I have done this project in years past and filled it with all kinds of succulents. I suggest that you put a piece of landscaping cloth in each pot to cover the bottom and up the inside of each pot. Even with the small hole punched in the cloth for the rebar to go through, this method helps to keep the soil in place in each pot rather than flooding out each time you water.

  9. I think it would look pretty cool to plant some strawberries and tumbling toms-type trailing tomatoes in at least some of those. :-)

  10. I cant wait for spring. Im trying to get a community garden spot since I live in an apparment but the spots arent very big. Ill be doing a few of these to go vertical with my garden. One will be herbs, another with calendula and maybe even a third if I can figure out what will work well in it.

  11. Sherrie Dungon says:

    Hmmmmmm, now wouldn’t a row of these make a cool screen/fence between you and the neighbors?!

  12. I love this idea and have seen it many times. My only concern would be that it seems top heavy. Clay pots are heavy by themselves and then you add dirt and flowers to it. Living in Missouri our ground get quite a bit of rain and I would be afraid that even with the re bar in the ground that it would fall over? I do like the idea of gardening cloth in the bottom though. It looks very pretty.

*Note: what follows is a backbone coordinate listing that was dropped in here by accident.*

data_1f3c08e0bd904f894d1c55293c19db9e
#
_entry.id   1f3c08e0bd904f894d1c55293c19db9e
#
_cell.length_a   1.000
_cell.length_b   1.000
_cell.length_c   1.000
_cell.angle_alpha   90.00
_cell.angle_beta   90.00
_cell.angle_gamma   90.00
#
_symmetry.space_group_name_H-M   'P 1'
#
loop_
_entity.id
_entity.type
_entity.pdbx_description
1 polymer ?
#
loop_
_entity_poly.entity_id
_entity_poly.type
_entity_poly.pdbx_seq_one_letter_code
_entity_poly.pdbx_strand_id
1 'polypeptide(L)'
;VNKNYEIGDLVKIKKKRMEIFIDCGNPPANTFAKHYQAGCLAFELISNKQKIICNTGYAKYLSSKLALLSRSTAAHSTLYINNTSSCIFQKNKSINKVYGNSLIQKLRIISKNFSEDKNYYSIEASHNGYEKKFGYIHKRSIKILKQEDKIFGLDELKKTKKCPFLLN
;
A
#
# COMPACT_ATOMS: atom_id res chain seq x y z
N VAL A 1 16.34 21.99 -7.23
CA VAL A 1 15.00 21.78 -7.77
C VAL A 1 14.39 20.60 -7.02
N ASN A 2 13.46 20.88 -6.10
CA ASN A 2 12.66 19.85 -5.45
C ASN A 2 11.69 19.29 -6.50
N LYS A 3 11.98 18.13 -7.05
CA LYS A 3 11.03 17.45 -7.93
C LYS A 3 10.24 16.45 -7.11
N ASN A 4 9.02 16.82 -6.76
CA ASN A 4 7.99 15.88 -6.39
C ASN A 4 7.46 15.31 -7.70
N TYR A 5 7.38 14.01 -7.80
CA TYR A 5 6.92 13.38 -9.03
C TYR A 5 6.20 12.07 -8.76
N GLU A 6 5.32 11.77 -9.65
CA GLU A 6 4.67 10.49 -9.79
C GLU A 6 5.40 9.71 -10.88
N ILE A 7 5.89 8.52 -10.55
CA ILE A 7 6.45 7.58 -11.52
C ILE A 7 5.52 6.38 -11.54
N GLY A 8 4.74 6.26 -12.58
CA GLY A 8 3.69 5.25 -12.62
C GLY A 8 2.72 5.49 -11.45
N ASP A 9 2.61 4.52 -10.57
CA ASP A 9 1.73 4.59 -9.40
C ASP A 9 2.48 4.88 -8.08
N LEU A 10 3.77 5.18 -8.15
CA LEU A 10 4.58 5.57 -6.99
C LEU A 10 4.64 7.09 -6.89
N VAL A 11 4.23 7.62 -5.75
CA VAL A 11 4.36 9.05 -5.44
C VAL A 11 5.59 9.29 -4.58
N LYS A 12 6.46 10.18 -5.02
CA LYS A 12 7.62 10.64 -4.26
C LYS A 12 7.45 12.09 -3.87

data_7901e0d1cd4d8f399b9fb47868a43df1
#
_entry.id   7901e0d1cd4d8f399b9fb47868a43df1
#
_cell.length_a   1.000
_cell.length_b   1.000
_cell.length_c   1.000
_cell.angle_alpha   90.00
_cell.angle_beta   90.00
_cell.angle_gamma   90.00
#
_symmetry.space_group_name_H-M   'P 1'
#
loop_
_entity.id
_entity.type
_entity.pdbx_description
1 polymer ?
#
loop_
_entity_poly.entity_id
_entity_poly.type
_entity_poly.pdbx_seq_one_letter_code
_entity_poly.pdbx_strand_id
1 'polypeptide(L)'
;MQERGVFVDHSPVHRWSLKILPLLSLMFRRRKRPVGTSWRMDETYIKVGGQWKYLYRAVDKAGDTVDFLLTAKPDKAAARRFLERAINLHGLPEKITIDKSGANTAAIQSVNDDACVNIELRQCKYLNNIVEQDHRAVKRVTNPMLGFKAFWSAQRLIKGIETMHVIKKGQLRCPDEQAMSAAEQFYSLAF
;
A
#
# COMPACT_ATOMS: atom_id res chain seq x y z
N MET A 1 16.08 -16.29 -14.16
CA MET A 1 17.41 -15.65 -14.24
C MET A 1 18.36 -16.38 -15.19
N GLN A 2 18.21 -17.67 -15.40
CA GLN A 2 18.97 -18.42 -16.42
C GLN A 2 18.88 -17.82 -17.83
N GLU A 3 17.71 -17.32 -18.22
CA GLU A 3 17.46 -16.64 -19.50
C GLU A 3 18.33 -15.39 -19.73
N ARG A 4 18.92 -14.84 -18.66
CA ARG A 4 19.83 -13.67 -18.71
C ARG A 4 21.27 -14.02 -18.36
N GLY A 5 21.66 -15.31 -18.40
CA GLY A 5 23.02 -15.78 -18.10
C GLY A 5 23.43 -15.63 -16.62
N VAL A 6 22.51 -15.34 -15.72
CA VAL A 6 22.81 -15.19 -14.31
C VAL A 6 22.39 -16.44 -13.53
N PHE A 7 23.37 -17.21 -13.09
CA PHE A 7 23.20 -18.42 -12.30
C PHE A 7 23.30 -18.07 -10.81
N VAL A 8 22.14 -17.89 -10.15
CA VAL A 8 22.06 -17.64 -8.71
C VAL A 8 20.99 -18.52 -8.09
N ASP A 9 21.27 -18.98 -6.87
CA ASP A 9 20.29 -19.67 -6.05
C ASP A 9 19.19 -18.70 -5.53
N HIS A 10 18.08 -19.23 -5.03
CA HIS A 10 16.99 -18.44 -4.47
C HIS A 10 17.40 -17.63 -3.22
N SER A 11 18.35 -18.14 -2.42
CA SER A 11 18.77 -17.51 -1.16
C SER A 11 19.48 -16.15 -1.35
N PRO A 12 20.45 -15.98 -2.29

1. I wonder if you could use the faux terra cotta pots that are actually plastic? I bet you could!
      Thanks for your comment.

    2. Janice Ruth says:

      You can get extra heavy rebar just look around a bit. I was thrilled to see this idea as we have caliche soil and once you sink rebar, there’s no gettin’ it out. Gonna start mine tomorrow…..from Tucson Az

    3. Dig a hole and cement the base in – problem solved :)

    4. Grandmadd says:

      My husband welded the rebar to a plow disc for stability.

  13. This looks amazing
    Am going to start it asap
    Can’t wait to start this project.
    We get quite wet in our winter in New Zealand so will use a heavy steel, and make sure it is deep in the ground

  14. Susan M Ingalls says:

    I did this a few years ago. I just repainted it this year.

    1. Curious about how the pots themselves are holding up. How long have they been stacked?

  15. How does it hold up to heavy winds? We get really strong wind here on the northern plains of Colorado, and I would be afraid the top tier would get blown off.

  16. Angela D. Deckard says:

    Can I use plastic planters?

Leave a Reply

Your email address will not be published. Required fields are marked *